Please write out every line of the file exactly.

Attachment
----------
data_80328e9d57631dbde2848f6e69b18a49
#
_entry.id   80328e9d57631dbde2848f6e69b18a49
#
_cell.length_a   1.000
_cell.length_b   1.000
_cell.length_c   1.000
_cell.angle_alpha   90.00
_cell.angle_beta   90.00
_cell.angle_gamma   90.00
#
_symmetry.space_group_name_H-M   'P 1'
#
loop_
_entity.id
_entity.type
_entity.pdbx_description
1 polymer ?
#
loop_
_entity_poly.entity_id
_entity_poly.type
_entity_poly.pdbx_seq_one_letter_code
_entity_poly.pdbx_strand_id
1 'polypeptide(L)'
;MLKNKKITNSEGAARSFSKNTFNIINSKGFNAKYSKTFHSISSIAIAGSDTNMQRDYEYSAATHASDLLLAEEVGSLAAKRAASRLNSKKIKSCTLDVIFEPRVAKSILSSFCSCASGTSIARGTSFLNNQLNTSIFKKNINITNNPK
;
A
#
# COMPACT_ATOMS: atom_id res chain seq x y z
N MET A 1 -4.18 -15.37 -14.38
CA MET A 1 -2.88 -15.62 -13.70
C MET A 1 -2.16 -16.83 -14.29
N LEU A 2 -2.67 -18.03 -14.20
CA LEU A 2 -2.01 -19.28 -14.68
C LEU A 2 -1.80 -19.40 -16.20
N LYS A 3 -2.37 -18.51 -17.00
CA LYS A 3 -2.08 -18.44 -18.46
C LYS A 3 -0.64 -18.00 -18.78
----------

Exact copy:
data_80328e9d57631dbde2848f6e69b18a49
#
_entry.id   80328e9d57631dbde2848f6e69b18a49
#
_cell.length_a   1.000
_cell.length_b   1.000
_cell.length_c   1.000
_cell.angle_alpha   90.00
_cell.angle_beta   90.00
_cell.angle_gamma   90.00
#
_symmetry.space_group_name_H-M   'P 1'
#
loop_
_entity.id
_entity.type
_entity.pdbx_description
1 polymer ?
#
loop_
_entity_poly.entity_id
_entity_poly.type
_entity_poly.pdbx_seq_one_letter_code
_entity_poly.pdbx_strand_id
1 'polypeptide(L)'
;MLKNKKITNSEGAARSFSKNTFNIINSKGFNAKYSKTFHSISSIAIAGSDTNMQRDYEYSAATHASDLLLAEEVGSLAAKRAASRLNSKKIKSCTLDVIFEPRVAKSILSSFCSCASGTSIARGTSFLNNQLNTSIFKKNINITNNPK
;
A
#
# COMPACT_ATOMS: atom_id res chain seq x y z
N MET A 1 -4.18 -15.37 -14.38
CA MET A 1 -2.88 -15.62 -13.70
C MET A 1 -2.16 -16.83 -14.29
N LEU A 2 -2.67 -18.03 -14.20
CA LEU A 2 -2.01 -19.28 -14.68
C LEU A 2 -1.80 -19.40 -16.20
N LYS A 3 -2.37 -18.51 -17.00
CA LYS A 3 -2.08 -18.44 -18.46
C LYS A 3 -0.64 -18.00 -18.78